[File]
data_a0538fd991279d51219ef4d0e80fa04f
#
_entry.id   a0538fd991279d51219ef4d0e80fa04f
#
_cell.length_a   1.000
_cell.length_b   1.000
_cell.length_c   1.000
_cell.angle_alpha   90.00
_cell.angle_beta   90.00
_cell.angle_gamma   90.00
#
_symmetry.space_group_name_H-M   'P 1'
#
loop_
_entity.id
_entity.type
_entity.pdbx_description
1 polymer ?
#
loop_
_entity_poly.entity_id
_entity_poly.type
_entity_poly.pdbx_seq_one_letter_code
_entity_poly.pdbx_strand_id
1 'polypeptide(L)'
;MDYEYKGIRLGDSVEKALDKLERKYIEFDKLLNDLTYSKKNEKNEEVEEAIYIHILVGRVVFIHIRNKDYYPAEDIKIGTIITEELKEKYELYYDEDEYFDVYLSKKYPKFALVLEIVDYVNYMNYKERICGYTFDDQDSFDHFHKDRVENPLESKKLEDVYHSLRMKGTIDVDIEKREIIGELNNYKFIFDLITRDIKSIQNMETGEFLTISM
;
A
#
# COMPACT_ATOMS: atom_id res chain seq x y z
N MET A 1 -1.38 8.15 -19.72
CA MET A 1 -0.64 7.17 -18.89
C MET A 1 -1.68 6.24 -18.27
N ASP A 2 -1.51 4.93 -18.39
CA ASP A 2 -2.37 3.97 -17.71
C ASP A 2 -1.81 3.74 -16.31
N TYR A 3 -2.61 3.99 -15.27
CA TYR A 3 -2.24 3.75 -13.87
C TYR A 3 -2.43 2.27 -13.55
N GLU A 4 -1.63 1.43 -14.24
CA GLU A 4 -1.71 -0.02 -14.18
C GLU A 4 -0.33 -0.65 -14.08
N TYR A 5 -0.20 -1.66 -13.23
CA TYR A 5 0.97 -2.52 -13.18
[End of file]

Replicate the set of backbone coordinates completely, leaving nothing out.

data_a0538fd991279d51219ef4d0e80fa04f
#
_entry.id   a0538fd991279d51219ef4d0e80fa04f
#
_cell.length_a   1.000
_cell.length_b   1.000
_cell.length_c   1.000
_cell.angle_alpha   90.00
_cell.angle_beta   90.00
_cell.angle_gamma   90.00
#
_symmetry.space_group_name_H-M   'P 1'
#
loop_
_entity.id
_entity.type
_entity.pdbx_description
1 polymer ?
#
loop_
_entity_poly.entity_id
_entity_poly.type
_entity_poly.pdbx_seq_one_letter_code
_entity_poly.pdbx_strand_id
1 'polypeptide(L)'
;MDYEYKGIRLGDSVEKALDKLERKYIEFDKLLNDLTYSKKNEKNEEVEEAIYIHILVGRVVFIHIRNKDYYPAEDIKIGTIITEELKEKYELYYDEDEYFDVYLSKKYPKFALVLEIVDYVNYMNYKERICGYTFDDQDSFDHFHKDRVENPLESKKLEDVYHSLRMKGTIDVDIEKREIIGELNNYKFIFDLITRDIKSIQNMETGEFLTISM
;
A
#
# COMPACT_ATOMS: atom_id res chain seq x y z
N MET A 1 -1.38 8.15 -19.72
CA MET A 1 -0.64 7.17 -18.89
C MET A 1 -1.68 6.24 -18.27
N ASP A 2 -1.51 4.93 -18.39
CA ASP A 2 -2.37 3.97 -17.71
C ASP A 2 -1.81 3.74 -16.31
N TYR A 3 -2.61 3.99 -15.27
CA TYR A 3 -2.24 3.75 -13.87
C TYR A 3 -2.43 2.27 -13.55
N GLU A 4 -1.63 1.43 -14.24
CA GLU A 4 -1.71 -0.02 -14.18
C GLU A 4 -0.33 -0.65 -14.08
N TYR A 5 -0.20 -1.66 -13.23
CA TYR A 5 0.97 -2.52 -13.18